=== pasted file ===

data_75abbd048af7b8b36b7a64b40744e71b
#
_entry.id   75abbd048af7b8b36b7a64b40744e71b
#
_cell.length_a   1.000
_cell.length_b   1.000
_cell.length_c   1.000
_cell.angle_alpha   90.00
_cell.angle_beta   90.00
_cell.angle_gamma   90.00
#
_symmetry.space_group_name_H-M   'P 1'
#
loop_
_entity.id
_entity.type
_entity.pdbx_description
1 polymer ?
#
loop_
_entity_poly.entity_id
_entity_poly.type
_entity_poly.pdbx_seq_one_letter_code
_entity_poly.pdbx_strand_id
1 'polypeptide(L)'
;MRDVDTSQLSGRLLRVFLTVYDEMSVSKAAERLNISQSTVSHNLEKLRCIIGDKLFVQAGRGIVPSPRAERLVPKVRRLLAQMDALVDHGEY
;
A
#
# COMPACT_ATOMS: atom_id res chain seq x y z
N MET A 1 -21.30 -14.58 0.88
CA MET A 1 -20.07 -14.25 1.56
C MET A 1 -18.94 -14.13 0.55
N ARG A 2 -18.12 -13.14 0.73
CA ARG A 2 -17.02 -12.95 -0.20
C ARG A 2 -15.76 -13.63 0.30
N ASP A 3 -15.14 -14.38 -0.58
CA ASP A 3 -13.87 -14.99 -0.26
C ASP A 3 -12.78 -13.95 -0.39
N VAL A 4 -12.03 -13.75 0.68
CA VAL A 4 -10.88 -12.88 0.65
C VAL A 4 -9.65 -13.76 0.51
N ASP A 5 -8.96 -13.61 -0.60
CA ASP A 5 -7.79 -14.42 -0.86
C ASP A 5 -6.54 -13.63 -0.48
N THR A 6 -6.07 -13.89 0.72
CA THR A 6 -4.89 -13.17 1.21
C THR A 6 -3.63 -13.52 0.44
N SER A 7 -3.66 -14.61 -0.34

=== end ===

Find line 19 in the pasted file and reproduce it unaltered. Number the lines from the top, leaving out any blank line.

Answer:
#